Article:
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August 30, 2006

losing it

I sort of lost my keys today.

I put them in my pocket and went to work. Then, after a busy day I got home and they weren't in my pocket. I panicked. I searched around. I called the few places I had been. I considered going back to work to check there but didn't because I wasn't sure I could get in and I was late for a dinner meeting. Besides, I couldn't imagine where they would be at work. I kept feeling like I was missing something else besides my keys but couldn't put my finger on it. I definitely didn't bring a bag to work...

Two and a half hours and much thought later, some one was able to let me in (I was at the dinner meeting most of that time). Getting ready to go out again I wondered if I would need my jacket.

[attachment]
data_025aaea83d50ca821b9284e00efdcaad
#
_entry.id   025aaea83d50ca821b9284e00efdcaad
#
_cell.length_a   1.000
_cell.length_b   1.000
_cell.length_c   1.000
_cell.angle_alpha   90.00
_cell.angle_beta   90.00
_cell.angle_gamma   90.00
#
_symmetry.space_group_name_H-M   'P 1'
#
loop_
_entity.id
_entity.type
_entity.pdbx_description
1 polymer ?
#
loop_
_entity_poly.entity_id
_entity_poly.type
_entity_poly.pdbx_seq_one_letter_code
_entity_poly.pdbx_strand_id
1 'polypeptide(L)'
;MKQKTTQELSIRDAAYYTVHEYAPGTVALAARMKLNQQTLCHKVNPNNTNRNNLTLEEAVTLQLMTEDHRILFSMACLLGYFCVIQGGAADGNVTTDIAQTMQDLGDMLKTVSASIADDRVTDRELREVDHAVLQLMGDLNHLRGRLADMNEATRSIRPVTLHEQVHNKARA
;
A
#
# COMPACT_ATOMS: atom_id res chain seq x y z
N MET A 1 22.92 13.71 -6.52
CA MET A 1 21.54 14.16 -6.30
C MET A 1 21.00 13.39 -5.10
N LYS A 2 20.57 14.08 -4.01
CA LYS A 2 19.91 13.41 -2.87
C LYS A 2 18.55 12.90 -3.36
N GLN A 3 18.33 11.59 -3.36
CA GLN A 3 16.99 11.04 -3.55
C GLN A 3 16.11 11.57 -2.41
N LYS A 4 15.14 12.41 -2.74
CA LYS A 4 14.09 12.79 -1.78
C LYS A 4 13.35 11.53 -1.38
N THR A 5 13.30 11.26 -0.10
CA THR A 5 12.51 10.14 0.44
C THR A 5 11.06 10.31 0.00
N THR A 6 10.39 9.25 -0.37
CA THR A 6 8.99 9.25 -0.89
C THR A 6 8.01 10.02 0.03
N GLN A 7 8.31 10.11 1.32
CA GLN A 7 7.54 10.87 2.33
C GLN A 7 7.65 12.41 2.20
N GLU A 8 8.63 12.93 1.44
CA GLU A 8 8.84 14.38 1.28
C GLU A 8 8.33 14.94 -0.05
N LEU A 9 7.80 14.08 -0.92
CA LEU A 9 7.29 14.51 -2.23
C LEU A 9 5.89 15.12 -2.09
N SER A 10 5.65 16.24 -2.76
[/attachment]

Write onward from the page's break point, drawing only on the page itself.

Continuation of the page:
Then, suddenly, I knew exactly where my keys were - in my jacket at work. I don't know how I managed to completely forget for most of the day that I wore this outer layer to work this morning. It is the oddest (and longest) bout of forgetfulness that I have ever experienced.

The weird thing about the forgetfulness is that it was both physical and mental. While I could remember the feel of putting my keys in a pocket, it didn't dawn on me that the pocket was on a jacket and not pants.